Electro-optical characterization of cyanine-based GUMBOS and nanoGUMBOS

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© 2014, The Korean Institute of Metals and Materials and Springer Science+Business Media Dordrecht. Over the last decade in materials science, molecular electronics has emerged as one of the most rapidly developing interdisciplinary research areas with the prospects of ultimate miniaturization and integration of functional organic species with traditional silicon based semiconductor technology. To this end, fundamental studies to investigate the electrical and optical properties of organic nanomaterials deserve special attention. In this work, conductive probe atomic force microscopy (CP-AFM) and Raman spectroscopy have been performed on a new class of ionic materials, referred to as group of uniform materials based on organic salts (GUMBOS) and nanoparticles derived from these GUMBOS, termed as nanoGUMBOS. The GUMBOS investigated in this study are 1,1′-Diethyl-2,2′-cyanine bis (trifluoromethanesulfonyl) imide ([PIC][NTf2]) and 1,1′-Diethyl-2,2′-cyanine bis (pentafluoromethanesulfonyl) imide ([PIC][BETI]), which have been synthesized by use of a facile, template free anion exchange reaction between their respective parent compounds, followed by an ultrasonication assisted, additive free re-precipitation reaction to obtain the nanoscale particles (nanoGUMBOS). The ([PIC][NTf2] nanoGUMBOS were found to self-assemble into distinct diamond-like, trapezoid structures whereas [PIC][BETI] exhibited rod-like structures. [PIC][NTf2] nanoGUMBOS induced ~25 and ~38 times enhancement in the Raman signal intensity as compared to the parent compound [PIC][I] and [PIC][BETI] nanoGUMBOS respectively. In conjunction with the results of Raman spectra, the current-voltage (I-V) data obtained by CP-AFM are also presented as first-time evidence of electrical performance exhibited by these unique class of materials. The results reported in this study are indicative of their potential incorporation into next generation organic thin film applications in optoelectronics, dye-sensitized solar cells, and chemical sensors.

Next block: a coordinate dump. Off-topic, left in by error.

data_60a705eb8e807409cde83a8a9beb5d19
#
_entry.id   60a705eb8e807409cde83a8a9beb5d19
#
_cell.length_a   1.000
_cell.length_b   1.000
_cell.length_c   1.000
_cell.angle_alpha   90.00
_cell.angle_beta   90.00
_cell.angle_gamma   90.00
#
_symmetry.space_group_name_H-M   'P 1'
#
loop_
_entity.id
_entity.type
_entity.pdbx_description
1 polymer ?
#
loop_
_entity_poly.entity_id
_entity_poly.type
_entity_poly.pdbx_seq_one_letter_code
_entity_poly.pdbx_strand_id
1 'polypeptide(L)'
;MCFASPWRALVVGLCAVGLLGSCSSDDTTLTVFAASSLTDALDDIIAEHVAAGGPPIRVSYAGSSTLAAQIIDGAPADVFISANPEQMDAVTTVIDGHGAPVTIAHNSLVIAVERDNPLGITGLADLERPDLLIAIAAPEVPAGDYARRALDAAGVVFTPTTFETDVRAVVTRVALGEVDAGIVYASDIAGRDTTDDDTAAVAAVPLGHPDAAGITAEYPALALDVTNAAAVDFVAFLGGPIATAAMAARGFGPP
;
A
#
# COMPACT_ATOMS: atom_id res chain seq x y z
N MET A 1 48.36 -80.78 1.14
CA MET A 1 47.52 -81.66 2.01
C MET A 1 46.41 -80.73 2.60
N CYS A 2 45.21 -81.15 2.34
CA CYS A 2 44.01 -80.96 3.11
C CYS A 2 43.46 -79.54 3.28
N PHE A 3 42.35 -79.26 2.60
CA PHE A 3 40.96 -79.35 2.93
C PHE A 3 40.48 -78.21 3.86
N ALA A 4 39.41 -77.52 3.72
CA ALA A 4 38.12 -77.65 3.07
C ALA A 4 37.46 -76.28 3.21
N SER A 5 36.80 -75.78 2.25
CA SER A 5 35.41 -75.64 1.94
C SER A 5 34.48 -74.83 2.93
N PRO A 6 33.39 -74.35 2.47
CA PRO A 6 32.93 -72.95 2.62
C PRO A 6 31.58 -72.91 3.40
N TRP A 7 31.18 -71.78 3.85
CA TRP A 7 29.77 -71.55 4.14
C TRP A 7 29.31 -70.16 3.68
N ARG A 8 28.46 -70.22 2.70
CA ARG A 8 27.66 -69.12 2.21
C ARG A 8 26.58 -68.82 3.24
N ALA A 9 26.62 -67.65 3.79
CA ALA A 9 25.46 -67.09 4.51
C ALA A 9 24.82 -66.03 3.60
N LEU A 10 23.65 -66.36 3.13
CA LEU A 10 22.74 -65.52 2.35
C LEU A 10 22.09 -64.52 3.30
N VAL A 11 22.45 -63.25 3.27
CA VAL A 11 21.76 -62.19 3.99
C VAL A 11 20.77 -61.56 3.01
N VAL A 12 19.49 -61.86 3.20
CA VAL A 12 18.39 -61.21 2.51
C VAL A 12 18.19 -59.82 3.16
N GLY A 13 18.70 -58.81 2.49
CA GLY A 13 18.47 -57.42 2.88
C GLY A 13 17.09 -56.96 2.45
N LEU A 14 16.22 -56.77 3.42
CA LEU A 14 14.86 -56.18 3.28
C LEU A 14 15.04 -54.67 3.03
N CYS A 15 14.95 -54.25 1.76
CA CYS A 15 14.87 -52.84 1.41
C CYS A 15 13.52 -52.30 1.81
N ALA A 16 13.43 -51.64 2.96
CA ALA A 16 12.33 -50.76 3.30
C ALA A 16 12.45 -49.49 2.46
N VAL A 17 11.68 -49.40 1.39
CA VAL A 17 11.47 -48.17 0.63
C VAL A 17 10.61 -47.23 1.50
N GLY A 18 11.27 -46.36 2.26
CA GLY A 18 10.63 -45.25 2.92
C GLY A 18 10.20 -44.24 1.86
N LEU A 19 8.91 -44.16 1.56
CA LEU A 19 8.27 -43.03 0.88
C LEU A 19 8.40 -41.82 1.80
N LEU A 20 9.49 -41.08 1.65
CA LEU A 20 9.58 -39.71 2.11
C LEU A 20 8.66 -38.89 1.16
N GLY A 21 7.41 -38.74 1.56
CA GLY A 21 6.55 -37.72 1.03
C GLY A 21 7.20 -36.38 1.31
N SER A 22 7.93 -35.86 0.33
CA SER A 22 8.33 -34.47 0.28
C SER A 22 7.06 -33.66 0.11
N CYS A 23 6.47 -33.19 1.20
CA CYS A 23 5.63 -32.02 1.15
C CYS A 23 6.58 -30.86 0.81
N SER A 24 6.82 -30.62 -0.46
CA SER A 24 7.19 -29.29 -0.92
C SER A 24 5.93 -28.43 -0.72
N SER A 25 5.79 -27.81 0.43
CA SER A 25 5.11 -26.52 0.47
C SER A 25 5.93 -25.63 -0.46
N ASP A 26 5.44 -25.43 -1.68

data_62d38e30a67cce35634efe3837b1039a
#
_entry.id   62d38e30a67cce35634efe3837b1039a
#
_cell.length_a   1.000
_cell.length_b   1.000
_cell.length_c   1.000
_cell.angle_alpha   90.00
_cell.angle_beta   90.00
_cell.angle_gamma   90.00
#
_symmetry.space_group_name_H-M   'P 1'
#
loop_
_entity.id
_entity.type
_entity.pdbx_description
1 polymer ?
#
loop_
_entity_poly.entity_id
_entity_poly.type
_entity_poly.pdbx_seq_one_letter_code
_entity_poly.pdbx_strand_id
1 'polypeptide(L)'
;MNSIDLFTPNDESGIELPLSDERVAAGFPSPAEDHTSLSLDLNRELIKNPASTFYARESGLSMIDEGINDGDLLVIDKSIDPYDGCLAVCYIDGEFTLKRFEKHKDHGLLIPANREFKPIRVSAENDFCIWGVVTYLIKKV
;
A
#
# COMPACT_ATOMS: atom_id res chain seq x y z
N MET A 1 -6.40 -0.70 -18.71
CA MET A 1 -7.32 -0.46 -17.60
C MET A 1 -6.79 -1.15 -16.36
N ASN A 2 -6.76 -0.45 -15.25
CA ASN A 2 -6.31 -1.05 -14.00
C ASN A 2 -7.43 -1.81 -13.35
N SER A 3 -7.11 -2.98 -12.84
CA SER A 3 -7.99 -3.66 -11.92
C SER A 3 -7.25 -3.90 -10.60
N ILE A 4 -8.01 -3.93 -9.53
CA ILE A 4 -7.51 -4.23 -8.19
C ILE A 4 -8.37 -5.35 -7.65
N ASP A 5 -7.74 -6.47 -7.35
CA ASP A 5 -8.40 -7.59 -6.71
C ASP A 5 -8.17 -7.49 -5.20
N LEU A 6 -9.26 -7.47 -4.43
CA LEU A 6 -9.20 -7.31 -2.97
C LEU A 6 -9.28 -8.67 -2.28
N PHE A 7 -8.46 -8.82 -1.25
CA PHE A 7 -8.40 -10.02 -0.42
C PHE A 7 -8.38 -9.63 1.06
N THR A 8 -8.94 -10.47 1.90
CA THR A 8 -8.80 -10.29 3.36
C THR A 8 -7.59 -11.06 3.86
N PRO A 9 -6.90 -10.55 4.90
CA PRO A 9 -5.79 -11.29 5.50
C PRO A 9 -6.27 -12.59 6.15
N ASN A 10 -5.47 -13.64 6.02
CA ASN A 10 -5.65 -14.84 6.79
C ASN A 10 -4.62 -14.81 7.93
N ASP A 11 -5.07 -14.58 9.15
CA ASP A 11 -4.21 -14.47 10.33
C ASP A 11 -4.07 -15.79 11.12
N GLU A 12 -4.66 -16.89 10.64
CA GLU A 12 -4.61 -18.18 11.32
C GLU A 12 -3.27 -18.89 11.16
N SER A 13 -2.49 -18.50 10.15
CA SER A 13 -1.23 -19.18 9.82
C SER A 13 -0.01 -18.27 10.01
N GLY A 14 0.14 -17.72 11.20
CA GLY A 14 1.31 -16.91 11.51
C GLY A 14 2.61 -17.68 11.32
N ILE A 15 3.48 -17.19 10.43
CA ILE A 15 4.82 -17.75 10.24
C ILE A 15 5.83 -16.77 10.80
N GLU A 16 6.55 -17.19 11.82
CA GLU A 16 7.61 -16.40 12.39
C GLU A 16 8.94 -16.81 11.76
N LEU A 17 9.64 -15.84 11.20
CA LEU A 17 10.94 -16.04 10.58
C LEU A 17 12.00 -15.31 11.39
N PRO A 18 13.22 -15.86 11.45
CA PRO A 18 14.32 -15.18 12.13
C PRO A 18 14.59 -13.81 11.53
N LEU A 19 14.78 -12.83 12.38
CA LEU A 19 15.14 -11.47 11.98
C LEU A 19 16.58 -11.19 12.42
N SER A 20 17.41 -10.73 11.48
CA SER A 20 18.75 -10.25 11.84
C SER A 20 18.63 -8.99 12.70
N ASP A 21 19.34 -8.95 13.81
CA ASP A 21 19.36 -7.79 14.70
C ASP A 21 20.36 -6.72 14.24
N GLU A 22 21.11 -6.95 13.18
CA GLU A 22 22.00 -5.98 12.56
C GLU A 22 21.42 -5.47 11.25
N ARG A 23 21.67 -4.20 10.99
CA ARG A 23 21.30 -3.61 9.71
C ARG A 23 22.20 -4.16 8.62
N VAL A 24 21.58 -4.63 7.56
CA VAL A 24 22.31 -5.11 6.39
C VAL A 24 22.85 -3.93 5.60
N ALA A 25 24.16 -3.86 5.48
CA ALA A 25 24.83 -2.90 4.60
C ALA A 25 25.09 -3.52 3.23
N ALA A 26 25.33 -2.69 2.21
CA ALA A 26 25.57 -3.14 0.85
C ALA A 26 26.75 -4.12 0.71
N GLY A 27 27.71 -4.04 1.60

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Electronic Materials Letters

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